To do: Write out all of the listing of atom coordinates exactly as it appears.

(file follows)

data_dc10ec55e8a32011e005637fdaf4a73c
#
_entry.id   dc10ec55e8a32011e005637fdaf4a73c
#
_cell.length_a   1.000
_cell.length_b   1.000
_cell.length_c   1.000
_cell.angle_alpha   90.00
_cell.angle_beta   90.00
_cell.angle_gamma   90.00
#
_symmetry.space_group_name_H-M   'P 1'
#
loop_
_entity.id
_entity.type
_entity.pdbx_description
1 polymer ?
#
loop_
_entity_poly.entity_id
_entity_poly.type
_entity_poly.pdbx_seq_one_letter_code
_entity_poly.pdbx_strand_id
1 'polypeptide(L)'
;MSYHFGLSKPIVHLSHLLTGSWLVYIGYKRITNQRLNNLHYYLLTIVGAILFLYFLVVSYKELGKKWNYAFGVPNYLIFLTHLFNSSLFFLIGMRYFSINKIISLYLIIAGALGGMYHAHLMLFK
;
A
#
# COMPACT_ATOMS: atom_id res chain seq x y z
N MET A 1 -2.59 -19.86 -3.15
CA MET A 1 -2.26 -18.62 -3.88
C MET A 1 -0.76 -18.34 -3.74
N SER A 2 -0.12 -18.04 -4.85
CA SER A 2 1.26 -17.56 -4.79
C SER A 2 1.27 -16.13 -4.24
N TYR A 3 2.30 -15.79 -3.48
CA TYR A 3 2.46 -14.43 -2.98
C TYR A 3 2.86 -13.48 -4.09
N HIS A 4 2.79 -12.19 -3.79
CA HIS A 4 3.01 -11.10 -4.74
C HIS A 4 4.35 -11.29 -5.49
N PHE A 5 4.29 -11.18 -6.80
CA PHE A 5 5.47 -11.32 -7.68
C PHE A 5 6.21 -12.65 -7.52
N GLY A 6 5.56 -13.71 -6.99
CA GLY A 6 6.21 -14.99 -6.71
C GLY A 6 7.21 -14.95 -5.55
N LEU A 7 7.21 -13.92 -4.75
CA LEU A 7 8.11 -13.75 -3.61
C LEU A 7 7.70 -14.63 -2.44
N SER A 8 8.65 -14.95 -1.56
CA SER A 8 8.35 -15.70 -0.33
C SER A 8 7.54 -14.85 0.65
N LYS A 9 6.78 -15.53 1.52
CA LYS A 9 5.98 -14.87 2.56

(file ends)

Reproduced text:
data_dc10ec55e8a32011e005637fdaf4a73c
#
_entry.id   dc10ec55e8a32011e005637fdaf4a73c
#
_cell.length_a   1.000
_cell.length_b   1.000
_cell.length_c   1.000
_cell.angle_alpha   90.00
_cell.angle_beta   90.00
_cell.angle_gamma   90.00
#
_symmetry.space_group_name_H-M   'P 1'
#
loop_
_entity.id
_entity.type
_entity.pdbx_description
1 polymer ?
#
loop_
_entity_poly.entity_id
_entity_poly.type
_entity_poly.pdbx_seq_one_letter_code
_entity_poly.pdbx_strand_id
1 'polypeptide(L)'
;MSYHFGLSKPIVHLSHLLTGSWLVYIGYKRITNQRLNNLHYYLLTIVGAILFLYFLVVSYKELGKKWNYAFGVPNYLIFLTHLFNSSLFFLIGMRYFSINKIISLYLIIAGALGGMYHAHLMLFK
;
A
#
# COMPACT_ATOMS: atom_id res chain seq x y z
N MET A 1 -2.59 -19.86 -3.15
CA MET A 1 -2.26 -18.62 -3.88
C MET A 1 -0.76 -18.34 -3.74
N SER A 2 -0.12 -18.04 -4.85
CA SER A 2 1.26 -17.56 -4.79
C SER A 2 1.27 -16.13 -4.24
N TYR A 3 2.30 -15.79 -3.48
CA TYR A 3 2.46 -14.43 -2.98
C TYR A 3 2.86 -13.48 -4.09
N HIS A 4 2.79 -12.19 -3.79
CA HIS A 4 3.01 -11.10 -4.74
C HIS A 4 4.35 -11.29 -5.49
N PHE A 5 4.29 -11.18 -6.80
CA PHE A 5 5.47 -11.32 -7.68
C PHE A 5 6.21 -12.65 -7.52
N GLY A 6 5.56 -13.71 -6.99
CA GLY A 6 6.21 -14.99 -6.71
C GLY A 6 7.21 -14.95 -5.55
N LEU A 7 7.21 -13.92 -4.75
CA LEU A 7 8.11 -13.75 -3.61
C LEU A 7 7.70 -14.63 -2.44
N SER A 8 8.65 -14.95 -1.56
CA SER A 8 8.35 -15.70 -0.33
C SER A 8 7.54 -14.85 0.65
N LYS A 9 6.78 -15.53 1.52
CA LYS A 9 5.98 -14.87 2.56